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The Development of Sociobiology in Relation to Animal Behavior Studies, 1946–1975

Authors
  • Levallois, Clement1
  • 1 Emlyon Business School, 23, Avenue Guy de Collongue, Ecully, 69130, France , Ecully (France)
Type
Published Article
Journal
Journal of the History of Biology
Publisher
Springer Netherlands
Publication Date
Oct 06, 2017
Volume
51
Issue
3
Pages
419–444
Identifiers
DOI: 10.1007/s10739-017-9491-x
Source
Springer Nature
Keywords
License
Yellow

Abstract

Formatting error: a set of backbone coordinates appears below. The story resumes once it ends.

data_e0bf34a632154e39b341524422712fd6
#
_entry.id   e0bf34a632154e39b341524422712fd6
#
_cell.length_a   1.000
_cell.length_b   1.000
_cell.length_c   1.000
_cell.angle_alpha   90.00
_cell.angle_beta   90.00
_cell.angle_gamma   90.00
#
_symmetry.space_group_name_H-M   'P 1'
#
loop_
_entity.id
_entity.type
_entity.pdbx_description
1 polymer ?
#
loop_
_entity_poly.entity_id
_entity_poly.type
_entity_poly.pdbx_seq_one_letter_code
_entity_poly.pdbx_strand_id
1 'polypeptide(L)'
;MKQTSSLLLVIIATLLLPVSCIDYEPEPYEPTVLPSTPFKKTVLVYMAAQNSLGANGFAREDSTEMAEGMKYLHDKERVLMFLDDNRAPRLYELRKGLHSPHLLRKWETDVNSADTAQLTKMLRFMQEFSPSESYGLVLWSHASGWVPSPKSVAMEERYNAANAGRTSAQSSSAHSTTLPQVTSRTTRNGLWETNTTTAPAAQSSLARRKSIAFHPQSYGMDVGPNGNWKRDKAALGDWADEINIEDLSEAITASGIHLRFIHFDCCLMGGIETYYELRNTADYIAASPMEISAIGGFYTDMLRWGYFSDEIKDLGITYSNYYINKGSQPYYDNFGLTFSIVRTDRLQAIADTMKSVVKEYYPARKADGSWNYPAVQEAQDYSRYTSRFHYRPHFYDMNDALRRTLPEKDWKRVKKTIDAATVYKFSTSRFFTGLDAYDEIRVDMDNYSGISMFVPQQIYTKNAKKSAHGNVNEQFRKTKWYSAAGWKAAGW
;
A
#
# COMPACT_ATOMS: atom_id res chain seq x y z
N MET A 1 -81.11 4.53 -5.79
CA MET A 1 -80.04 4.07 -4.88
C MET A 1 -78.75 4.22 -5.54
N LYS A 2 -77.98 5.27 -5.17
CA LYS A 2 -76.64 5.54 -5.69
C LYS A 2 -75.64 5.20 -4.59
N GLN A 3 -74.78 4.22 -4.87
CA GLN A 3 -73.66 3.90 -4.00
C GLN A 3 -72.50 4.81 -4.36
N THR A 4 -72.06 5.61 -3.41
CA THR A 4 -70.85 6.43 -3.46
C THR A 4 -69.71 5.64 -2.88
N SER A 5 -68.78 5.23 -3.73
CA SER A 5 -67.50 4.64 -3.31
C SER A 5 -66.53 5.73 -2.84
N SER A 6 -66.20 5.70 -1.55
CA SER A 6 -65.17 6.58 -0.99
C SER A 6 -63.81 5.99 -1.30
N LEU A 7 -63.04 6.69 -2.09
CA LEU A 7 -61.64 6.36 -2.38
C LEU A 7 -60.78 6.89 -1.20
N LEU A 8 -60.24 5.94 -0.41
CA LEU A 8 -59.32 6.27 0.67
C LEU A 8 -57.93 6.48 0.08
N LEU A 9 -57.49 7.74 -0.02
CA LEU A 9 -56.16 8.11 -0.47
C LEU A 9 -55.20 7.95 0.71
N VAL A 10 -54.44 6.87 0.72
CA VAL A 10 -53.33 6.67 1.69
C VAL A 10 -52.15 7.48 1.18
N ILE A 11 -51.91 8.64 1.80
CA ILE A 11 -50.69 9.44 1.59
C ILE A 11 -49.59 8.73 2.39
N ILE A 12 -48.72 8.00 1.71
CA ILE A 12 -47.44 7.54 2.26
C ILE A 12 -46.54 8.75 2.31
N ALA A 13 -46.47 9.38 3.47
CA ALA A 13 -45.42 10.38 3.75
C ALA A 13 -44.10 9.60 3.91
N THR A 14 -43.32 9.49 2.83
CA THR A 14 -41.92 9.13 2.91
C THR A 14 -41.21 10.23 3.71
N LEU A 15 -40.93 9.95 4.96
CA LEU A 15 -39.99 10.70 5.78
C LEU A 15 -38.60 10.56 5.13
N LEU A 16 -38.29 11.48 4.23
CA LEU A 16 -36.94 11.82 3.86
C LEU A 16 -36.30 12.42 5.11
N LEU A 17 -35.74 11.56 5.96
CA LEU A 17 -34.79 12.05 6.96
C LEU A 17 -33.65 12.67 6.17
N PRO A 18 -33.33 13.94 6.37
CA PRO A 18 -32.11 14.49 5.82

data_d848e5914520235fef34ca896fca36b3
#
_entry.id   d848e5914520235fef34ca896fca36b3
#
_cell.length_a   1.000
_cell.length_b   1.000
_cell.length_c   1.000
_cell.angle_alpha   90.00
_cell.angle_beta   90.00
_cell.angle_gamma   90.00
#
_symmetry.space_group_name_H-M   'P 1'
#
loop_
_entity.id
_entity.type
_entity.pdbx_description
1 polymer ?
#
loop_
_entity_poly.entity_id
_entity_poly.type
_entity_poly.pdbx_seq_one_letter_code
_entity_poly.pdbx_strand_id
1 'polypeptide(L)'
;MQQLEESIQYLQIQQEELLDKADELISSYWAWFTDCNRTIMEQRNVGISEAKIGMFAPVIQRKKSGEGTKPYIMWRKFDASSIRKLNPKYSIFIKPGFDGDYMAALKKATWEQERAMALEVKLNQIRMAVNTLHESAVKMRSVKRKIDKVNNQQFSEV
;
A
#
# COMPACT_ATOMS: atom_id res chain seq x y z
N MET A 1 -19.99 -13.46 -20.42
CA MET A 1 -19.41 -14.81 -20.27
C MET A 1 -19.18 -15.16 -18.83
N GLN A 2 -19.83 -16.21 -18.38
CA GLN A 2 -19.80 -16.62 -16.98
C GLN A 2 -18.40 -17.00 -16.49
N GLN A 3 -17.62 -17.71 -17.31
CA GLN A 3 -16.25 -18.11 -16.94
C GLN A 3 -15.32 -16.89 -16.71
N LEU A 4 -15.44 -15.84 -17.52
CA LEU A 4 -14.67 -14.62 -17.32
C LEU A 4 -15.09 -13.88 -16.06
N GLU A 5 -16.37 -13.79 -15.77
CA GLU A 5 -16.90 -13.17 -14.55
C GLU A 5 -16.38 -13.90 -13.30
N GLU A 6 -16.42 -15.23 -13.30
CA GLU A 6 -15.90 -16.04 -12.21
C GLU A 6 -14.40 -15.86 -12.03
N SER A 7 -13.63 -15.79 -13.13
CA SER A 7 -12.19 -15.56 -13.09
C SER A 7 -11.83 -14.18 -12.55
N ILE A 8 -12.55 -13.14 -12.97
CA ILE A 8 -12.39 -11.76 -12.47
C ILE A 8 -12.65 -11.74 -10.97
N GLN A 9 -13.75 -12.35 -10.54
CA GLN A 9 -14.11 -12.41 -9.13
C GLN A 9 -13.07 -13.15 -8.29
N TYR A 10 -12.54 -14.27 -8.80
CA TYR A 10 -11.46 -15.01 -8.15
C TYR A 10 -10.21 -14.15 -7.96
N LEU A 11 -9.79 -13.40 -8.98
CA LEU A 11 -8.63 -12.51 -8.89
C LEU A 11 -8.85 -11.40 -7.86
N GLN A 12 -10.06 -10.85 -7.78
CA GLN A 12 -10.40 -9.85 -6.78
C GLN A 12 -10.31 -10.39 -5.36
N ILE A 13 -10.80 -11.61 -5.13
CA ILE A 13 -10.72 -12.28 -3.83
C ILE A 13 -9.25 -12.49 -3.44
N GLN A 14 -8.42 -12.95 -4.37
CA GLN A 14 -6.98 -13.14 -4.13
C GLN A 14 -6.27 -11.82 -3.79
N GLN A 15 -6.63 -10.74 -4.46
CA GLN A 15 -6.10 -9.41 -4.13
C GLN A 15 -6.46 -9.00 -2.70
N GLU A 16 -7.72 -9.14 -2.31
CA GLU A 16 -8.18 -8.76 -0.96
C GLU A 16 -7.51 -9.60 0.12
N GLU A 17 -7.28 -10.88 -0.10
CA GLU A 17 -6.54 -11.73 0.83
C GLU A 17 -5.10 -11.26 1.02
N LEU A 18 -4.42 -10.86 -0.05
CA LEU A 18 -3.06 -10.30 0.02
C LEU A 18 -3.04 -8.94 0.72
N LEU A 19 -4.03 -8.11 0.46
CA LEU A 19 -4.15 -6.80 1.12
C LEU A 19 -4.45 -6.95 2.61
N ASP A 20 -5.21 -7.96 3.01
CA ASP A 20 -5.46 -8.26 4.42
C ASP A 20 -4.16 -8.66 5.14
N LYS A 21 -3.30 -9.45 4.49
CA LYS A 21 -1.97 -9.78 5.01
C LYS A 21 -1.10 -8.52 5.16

This paper aims at bridging a gap between the history of American animal behavior studies and the history of sociobiology. In the post-war period, ecology, comparative psychology and ethology were all investigating animal societies, using different approaches ranging from fieldwork to laboratory studies. We argue that this disunity in “practices of place” (Kohler, Robert E. Landscapes & Labscapes: Exploring the Lab-Field Border in Biology. Chicago: University of Chicago Press, 2002) explains the attempts of dialogue between those three fields and early calls for unity through “sociobiology” by J. Paul Scott. In turn, tensions between the naturalist tradition and the rising reductionist approach in biology provide an original background for a history of Edward Wilson’s own version of sociobiology, much beyond the William Hamilton’s papers (Journal of Theoretical Biology 7: 1–16, 17–52, 1964) usually considered as its key antecedent. Naturalists were in a defensive position in the geography of the fields studying animal behavior, and in reaction were a driving force behind the various projects of synthesis called “sociobiology”.

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